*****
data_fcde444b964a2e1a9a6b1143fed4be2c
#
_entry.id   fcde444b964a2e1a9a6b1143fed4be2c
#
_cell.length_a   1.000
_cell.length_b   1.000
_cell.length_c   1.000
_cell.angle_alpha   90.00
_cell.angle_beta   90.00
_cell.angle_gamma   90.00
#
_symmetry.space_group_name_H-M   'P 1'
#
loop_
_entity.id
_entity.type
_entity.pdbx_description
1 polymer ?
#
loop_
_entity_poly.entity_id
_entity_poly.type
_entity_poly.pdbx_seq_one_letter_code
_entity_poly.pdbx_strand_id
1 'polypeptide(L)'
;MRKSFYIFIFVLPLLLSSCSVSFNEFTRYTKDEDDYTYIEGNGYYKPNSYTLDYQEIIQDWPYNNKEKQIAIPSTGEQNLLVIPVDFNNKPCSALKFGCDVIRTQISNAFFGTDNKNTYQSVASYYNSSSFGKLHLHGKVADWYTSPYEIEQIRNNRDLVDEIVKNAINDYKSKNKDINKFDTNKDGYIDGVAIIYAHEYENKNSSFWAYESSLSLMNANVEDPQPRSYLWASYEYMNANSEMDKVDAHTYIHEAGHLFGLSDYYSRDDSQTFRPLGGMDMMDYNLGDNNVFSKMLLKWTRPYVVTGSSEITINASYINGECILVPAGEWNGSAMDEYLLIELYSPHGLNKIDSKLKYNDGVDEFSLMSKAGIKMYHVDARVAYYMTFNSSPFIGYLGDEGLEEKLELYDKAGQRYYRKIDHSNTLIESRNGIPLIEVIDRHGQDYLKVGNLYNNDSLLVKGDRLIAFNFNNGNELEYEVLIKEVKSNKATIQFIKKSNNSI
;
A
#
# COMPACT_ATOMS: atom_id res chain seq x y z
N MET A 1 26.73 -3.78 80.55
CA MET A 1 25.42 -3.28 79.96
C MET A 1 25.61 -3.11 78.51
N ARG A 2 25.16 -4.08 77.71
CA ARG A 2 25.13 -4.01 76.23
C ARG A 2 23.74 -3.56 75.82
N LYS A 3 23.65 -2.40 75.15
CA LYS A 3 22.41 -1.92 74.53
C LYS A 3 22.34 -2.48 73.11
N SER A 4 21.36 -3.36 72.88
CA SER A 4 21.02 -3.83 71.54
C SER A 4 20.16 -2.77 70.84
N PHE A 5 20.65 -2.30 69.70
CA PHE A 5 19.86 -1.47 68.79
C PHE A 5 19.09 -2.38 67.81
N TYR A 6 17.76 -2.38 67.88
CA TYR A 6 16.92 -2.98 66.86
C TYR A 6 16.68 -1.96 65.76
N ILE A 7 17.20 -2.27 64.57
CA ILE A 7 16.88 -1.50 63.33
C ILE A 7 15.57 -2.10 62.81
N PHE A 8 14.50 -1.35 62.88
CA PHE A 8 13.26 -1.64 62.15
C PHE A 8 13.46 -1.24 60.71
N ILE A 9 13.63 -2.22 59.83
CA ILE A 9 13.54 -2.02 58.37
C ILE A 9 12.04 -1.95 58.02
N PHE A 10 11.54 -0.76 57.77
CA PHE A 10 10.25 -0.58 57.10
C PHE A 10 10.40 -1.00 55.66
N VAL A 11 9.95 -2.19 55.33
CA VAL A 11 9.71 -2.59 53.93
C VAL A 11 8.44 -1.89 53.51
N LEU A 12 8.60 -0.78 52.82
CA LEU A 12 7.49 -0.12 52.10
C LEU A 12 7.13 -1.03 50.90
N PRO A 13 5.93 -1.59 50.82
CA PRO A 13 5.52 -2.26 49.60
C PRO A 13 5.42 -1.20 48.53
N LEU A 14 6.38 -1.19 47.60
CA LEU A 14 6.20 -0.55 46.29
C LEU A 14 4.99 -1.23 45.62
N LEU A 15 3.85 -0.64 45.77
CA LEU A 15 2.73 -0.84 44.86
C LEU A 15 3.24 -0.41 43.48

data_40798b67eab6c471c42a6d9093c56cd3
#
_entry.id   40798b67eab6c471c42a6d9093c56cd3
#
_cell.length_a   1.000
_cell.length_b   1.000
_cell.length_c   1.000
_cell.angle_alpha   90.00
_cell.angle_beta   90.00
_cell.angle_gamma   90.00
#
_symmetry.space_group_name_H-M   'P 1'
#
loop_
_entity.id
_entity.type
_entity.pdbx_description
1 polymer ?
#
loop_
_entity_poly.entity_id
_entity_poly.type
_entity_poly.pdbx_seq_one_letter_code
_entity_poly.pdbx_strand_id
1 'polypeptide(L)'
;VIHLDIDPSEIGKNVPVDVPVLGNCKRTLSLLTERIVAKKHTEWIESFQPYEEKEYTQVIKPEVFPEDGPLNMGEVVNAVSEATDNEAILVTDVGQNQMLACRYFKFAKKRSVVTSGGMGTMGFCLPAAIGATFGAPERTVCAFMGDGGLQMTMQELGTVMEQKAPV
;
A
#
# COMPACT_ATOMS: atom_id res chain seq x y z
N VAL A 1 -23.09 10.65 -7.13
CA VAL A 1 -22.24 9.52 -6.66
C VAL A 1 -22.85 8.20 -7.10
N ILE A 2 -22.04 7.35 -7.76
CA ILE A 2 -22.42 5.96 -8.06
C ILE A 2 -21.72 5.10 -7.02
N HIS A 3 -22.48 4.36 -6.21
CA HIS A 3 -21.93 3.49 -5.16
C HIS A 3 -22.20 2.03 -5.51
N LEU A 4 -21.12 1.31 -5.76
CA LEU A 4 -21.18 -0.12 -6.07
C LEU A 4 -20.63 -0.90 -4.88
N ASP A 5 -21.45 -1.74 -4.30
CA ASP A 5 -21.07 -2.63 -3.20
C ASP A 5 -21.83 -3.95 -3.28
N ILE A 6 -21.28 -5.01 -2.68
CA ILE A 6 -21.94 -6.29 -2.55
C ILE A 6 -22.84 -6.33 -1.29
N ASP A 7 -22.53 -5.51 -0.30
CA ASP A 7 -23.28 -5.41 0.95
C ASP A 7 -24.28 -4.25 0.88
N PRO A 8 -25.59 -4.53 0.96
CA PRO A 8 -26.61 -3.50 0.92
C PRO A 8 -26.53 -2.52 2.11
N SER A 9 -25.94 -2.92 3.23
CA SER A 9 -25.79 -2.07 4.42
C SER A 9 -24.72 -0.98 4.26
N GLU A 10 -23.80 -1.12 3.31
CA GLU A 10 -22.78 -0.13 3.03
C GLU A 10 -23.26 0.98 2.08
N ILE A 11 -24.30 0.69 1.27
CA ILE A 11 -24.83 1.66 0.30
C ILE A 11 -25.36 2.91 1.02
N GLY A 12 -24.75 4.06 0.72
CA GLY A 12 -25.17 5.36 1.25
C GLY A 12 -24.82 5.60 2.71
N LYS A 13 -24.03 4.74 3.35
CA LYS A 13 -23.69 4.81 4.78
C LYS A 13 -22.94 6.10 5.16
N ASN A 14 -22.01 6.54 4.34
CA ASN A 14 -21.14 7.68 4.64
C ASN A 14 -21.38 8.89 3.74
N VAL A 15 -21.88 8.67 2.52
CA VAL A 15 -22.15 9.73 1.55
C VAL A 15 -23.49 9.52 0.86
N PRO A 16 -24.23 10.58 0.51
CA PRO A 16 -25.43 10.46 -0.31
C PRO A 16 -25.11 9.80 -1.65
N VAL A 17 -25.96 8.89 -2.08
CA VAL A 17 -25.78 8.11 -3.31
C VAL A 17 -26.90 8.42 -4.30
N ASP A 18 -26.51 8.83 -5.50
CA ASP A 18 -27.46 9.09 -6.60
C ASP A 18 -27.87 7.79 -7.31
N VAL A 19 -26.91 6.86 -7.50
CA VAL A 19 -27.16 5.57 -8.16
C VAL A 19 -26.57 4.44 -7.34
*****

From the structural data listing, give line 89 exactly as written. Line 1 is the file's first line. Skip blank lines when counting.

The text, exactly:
loop_